How Did the Brooklyn Bridge Caissons Work

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how did the brooklyn bridge caissons work

The Brooklyn Bridge was erected in 1883. It was a product of the work of John Augustus Roebling who was a great pioneer in the design of steel suspension bridges. It’s towers are made from granite and it’s cables are made from strong steel wires. The bridge’s construction took 14 years, involved 600 workers and cost $15 million to build.

 

How Deep Were the Brooklyn Bridge Caissons

how deep were the brooklyn bridge caissons

The Brooklyn Bridge caissons were 44 feet deep. Each week, the caissons sank closer to the bedrock. When they reached 44 feet on the Brooklyn side and 78 feet on the Manhattan side, they began laying granite. The workers kept building until they worked their way back up to the surface.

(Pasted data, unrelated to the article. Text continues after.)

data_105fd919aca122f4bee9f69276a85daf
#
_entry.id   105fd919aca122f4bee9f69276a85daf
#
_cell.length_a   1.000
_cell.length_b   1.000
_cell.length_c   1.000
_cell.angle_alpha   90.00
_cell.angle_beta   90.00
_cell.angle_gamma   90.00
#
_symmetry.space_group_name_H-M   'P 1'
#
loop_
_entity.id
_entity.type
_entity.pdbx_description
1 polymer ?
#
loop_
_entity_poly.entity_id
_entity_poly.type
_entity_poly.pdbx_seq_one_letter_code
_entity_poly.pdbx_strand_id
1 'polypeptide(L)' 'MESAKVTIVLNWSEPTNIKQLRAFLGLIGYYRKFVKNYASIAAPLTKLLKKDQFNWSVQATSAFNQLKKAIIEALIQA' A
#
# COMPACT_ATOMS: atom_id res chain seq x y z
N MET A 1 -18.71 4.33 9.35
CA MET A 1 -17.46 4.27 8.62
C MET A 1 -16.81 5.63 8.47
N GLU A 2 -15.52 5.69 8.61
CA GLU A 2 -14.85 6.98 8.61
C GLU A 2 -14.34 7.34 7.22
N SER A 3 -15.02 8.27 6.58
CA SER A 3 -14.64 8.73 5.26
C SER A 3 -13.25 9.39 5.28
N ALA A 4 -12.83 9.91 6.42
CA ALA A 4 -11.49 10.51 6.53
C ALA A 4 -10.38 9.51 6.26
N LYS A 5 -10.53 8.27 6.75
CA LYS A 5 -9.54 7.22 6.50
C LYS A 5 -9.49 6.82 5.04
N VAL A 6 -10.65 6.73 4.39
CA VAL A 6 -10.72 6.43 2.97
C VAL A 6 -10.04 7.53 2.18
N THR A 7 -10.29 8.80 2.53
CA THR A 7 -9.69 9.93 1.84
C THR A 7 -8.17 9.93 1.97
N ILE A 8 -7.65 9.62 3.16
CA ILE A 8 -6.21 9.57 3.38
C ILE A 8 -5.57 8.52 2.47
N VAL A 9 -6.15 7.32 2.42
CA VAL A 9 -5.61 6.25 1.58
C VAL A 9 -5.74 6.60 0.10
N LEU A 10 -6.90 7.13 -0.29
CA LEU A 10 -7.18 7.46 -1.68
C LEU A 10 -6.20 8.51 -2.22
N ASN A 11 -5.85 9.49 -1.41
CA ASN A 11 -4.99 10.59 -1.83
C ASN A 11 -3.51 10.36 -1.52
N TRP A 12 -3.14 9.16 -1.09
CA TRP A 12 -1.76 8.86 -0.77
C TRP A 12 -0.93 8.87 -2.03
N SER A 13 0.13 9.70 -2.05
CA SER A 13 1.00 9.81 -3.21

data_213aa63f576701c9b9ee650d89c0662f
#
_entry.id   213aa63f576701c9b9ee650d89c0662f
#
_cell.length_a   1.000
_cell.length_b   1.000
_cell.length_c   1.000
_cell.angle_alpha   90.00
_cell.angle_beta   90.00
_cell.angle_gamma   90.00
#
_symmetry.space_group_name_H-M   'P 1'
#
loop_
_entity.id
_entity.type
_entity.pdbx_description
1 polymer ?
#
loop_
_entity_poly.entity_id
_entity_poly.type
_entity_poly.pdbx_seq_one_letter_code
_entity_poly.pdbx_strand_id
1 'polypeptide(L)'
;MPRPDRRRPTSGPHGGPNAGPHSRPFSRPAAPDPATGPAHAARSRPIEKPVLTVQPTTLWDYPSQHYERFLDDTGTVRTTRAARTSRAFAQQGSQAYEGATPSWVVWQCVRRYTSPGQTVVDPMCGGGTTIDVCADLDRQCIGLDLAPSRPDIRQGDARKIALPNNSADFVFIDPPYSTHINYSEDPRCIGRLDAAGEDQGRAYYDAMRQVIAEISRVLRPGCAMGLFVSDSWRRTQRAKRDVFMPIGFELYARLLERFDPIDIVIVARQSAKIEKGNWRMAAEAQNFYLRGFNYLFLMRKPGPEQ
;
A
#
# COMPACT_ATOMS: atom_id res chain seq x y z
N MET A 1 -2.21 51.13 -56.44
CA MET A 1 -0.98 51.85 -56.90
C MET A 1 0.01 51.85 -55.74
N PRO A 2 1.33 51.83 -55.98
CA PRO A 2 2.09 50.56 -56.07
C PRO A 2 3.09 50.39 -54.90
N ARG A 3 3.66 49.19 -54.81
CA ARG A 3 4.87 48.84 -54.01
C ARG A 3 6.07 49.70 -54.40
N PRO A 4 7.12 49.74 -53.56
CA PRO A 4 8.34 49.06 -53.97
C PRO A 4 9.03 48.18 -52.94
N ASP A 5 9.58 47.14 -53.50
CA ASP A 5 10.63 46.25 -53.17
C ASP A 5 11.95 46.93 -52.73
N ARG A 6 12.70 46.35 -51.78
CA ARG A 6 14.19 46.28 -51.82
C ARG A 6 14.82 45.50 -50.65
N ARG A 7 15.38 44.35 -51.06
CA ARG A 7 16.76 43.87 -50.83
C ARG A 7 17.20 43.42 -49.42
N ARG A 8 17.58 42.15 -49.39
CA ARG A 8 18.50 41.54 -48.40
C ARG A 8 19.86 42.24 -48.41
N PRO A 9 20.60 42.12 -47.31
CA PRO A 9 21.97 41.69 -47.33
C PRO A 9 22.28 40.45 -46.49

Working in the Brooklyn Bridge Caissons

working in the brooklyn bridge caissons

Back then, workers were getting paid about $2 a day for their grueling work. The hot air inside the caissons were dense and made many workers ill. It gave them pounding headaches, itchy skin, bloody noses and slowed their heartbeats. Although terribly uncomfortable, the environment within the caissons were relatively safe. This dense air made it possible to breathe in the caisson and kept the water from leaking in.